From it’s man page, rsync is a program that behaves in much the same way that rcp does, but has many more options and uses the rsync remote-update protocol to greatly speed up file transfers when the destination file is being updated.

The rsync remote-update protocol allows rsync to transfer just the differences between two sets of files across the network connection, using an efficient checksum-search algorithm described in the technical report that accompanies this package.

Say (anduril) is the backup destination , herugrim is the host’s hostname, the following step will automatically rsync the home directory to the backup server.

Configure Password-less Login

Generate RSA key for use with SSH. Make sure the passphrase is empty.

user@herugrim ~ $ ssh-keygen -t rsa -C user@
Generating public/private rsa key pair.
Enter file in which to save the key (/home/user/.ssh/id_rsa): /home/user/.ssh/id_rsa.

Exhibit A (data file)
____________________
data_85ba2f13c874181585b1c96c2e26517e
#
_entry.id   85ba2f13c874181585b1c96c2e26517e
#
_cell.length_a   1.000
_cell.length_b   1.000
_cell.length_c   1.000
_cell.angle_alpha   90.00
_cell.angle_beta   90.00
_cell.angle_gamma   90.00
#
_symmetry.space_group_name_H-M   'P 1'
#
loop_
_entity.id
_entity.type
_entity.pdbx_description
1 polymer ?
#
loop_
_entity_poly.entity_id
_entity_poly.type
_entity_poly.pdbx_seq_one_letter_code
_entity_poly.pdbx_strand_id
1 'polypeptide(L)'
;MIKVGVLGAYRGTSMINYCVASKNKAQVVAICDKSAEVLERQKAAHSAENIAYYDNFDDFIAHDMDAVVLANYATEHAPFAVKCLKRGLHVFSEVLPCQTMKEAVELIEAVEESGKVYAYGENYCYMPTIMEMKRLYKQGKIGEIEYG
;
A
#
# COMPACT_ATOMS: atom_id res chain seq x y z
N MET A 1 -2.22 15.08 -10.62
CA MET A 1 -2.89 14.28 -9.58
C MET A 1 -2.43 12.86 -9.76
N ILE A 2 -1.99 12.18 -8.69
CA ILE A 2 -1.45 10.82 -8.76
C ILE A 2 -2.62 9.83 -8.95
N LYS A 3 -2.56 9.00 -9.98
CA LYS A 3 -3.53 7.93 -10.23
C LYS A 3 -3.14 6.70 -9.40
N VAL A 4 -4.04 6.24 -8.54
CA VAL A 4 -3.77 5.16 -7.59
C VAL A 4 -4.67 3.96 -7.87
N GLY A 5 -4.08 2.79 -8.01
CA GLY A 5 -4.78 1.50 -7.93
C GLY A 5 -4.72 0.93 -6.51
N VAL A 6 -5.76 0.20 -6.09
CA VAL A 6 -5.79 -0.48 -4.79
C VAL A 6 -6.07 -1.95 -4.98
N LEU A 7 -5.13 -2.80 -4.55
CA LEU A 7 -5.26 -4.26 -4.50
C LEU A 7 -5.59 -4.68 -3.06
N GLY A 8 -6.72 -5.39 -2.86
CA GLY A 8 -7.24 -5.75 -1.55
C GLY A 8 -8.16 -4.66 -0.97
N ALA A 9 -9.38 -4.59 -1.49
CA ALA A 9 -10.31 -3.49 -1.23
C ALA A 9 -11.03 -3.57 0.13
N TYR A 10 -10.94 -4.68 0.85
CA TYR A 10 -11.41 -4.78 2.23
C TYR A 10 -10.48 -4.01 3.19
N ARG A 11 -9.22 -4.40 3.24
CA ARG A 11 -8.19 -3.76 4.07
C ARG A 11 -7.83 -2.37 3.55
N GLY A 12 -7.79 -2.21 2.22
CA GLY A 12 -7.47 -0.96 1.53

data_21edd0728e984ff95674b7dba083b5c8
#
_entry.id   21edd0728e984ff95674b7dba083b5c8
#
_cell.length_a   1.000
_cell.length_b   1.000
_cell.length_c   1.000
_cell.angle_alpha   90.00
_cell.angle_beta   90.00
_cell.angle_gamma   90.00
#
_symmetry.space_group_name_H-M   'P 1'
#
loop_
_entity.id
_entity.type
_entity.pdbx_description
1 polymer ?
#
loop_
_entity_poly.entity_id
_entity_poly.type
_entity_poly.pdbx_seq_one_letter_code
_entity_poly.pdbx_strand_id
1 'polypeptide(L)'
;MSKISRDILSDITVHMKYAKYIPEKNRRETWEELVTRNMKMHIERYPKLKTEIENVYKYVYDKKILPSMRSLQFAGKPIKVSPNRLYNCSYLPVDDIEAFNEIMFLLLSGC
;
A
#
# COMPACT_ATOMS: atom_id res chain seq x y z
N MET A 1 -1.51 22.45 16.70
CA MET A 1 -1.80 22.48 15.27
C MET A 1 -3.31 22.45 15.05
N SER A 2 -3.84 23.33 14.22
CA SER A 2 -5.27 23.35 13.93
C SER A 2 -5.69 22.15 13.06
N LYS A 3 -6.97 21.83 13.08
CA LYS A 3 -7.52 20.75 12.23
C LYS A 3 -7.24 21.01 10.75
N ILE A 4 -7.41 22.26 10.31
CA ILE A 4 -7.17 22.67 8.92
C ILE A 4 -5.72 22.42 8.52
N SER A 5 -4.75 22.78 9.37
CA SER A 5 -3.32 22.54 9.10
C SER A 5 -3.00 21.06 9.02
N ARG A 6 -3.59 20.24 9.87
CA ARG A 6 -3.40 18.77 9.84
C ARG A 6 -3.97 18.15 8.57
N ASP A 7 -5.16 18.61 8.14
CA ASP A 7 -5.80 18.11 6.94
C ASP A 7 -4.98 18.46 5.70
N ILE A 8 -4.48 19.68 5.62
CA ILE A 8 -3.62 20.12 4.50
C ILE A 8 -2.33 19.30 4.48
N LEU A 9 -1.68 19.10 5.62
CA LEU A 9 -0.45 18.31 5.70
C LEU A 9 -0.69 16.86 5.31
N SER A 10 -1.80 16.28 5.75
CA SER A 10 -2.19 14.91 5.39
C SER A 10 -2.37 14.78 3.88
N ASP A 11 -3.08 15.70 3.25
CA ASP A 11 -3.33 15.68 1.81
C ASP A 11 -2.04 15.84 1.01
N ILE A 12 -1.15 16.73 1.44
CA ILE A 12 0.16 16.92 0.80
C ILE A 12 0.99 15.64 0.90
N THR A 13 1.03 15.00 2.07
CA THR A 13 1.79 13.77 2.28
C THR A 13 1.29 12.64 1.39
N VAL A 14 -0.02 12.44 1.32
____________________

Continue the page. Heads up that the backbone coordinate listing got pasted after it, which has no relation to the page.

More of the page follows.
Enter passphrase (empty for no passphrase):
Enter same passphrase again:
Your identification has been saved in /home/user/.ssh/id_rsa.
Your public key has been saved in /home/user/.ssh/
The key fingerprint is: 11:d9:23:2e:68:05:59:d9:ac:5a:00:69:17:3a:b4:24  

Copy the public key to the server

user@herugrim ~ $ ssh-copy-id -i .ssh/ user@

Test if passwordless login successful

user@herugrim ~ $ ssh user@ -i .ssh/id_rsa.

Create Target Directory

user@anduril:~$ mkdir backup/herugrim -p

Manual Rsync (test if the thing works)

user@herugrim ~ $ rsync --verbose --progress --compress --rsh=ssh --recursive --times --perms --links --delete /home/user anduril:/home/user/backup/herugrim -e "ssh -i /home/user/.ssh/id_rsa."

Configure Cron for Automatic Backup

Edit your crontab entry by issuing this command

crontab -e

Add this entry to your crontab to rsync at 1:30 AM everyday

30      1       *       *       *     rsync --compress --rsh=ssh --recursive --times --perms --links --delete /home/user anduril:/home/user/backup/herugrim -e "ssh -i /home/user/.ssh/id_rsa."

Run cron if it’s not already started

sudo /etc/init.d/cron start     #depending on your linux distro